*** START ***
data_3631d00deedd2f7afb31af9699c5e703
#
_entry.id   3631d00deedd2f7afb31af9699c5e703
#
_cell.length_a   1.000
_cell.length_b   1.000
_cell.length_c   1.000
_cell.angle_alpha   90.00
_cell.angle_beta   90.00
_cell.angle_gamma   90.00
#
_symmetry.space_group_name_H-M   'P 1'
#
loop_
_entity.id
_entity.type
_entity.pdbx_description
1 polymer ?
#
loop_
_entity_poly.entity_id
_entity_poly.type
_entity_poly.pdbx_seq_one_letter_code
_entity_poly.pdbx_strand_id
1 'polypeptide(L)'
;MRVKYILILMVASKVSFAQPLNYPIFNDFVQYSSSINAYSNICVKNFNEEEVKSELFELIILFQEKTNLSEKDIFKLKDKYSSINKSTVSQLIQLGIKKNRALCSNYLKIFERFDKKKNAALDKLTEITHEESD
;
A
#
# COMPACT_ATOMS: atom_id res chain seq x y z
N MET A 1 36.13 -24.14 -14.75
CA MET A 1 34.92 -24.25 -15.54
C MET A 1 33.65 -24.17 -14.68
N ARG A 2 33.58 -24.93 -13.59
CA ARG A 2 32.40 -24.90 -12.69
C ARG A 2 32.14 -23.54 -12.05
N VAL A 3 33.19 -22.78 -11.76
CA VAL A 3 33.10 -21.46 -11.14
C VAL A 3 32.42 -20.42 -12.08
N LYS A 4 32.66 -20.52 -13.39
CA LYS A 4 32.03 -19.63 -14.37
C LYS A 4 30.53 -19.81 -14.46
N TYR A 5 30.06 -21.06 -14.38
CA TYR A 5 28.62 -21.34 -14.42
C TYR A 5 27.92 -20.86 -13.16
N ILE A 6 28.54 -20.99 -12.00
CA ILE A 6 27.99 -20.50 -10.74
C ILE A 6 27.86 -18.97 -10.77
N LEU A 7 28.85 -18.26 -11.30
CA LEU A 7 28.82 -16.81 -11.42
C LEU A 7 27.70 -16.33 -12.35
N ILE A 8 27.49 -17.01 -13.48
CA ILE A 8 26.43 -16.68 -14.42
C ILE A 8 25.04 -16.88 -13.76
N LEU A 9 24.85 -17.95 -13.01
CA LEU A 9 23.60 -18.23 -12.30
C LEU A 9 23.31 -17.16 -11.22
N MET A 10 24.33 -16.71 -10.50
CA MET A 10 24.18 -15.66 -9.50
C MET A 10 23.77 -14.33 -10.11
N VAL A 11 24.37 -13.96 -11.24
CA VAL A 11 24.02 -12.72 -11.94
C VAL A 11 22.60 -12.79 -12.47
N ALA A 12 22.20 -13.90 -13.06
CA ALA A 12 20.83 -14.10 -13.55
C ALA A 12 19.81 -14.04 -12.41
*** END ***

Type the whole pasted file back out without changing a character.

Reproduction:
data_3631d00deedd2f7afb31af9699c5e703
#
_entry.id   3631d00deedd2f7afb31af9699c5e703
#
_cell.length_a   1.000
_cell.length_b   1.000
_cell.length_c   1.000
_cell.angle_alpha   90.00
_cell.angle_beta   90.00
_cell.angle_gamma   90.00
#
_symmetry.space_group_name_H-M   'P 1'
#
loop_
_entity.id
_entity.type
_entity.pdbx_description
1 polymer ?
#
loop_
_entity_poly.entity_id
_entity_poly.type
_entity_poly.pdbx_seq_one_letter_code
_entity_poly.pdbx_strand_id
1 'polypeptide(L)'
;MRVKYILILMVASKVSFAQPLNYPIFNDFVQYSSSINAYSNICVKNFNEEEVKSELFELIILFQEKTNLSEKDIFKLKDKYSSINKSTVSQLIQLGIKKNRALCSNYLKIFERFDKKKNAALDKLTEITHEESD
;
A
#
# COMPACT_ATOMS: atom_id res chain seq x y z
N MET A 1 36.13 -24.14 -14.75
CA MET A 1 34.92 -24.25 -15.54
C MET A 1 33.65 -24.17 -14.68
N ARG A 2 33.58 -24.93 -13.59
CA ARG A 2 32.40 -24.90 -12.69
C ARG A 2 32.14 -23.54 -12.05
N VAL A 3 33.19 -22.78 -11.76
CA VAL A 3 33.10 -21.46 -11.14
C VAL A 3 32.42 -20.42 -12.08
N LYS A 4 32.66 -20.52 -13.39
CA LYS A 4 32.03 -19.63 -14.37
C LYS A 4 30.53 -19.81 -14.46
N TYR A 5 30.06 -21.06 -14.38
CA TYR A 5 28.62 -21.34 -14.42
C TYR A 5 27.92 -20.86 -13.16
N ILE A 6 28.54 -20.99 -12.00
CA ILE A 6 27.99 -20.50 -10.74
C ILE A 6 27.86 -18.97 -10.77
N LEU A 7 28.85 -18.26 -11.30
CA LEU A 7 28.82 -16.81 -11.42
C LEU A 7 27.70 -16.33 -12.35
N ILE A 8 27.49 -17.01 -13.48
CA ILE A 8 26.43 -16.68 -14.42
C ILE A 8 25.04 -16.88 -13.76
N LEU A 9 24.85 -17.95 -13.01
CA LEU A 9 23.60 -18.23 -12.30
C LEU A 9 23.31 -17.16 -11.22
N MET A 10 24.33 -16.71 -10.50
CA MET A 10 24.18 -15.66 -9.50
C MET A 10 23.77 -14.33 -10.11
N VAL A 11 24.37 -13.96 -11.24
CA VAL A 11 24.02 -12.72 -11.94
C VAL A 11 22.60 -12.79 -12.47
N ALA A 12 22.20 -13.90 -13.06
CA ALA A 12 20.83 -14.10 -13.55
C ALA A 12 19.81 -14.04 -12.41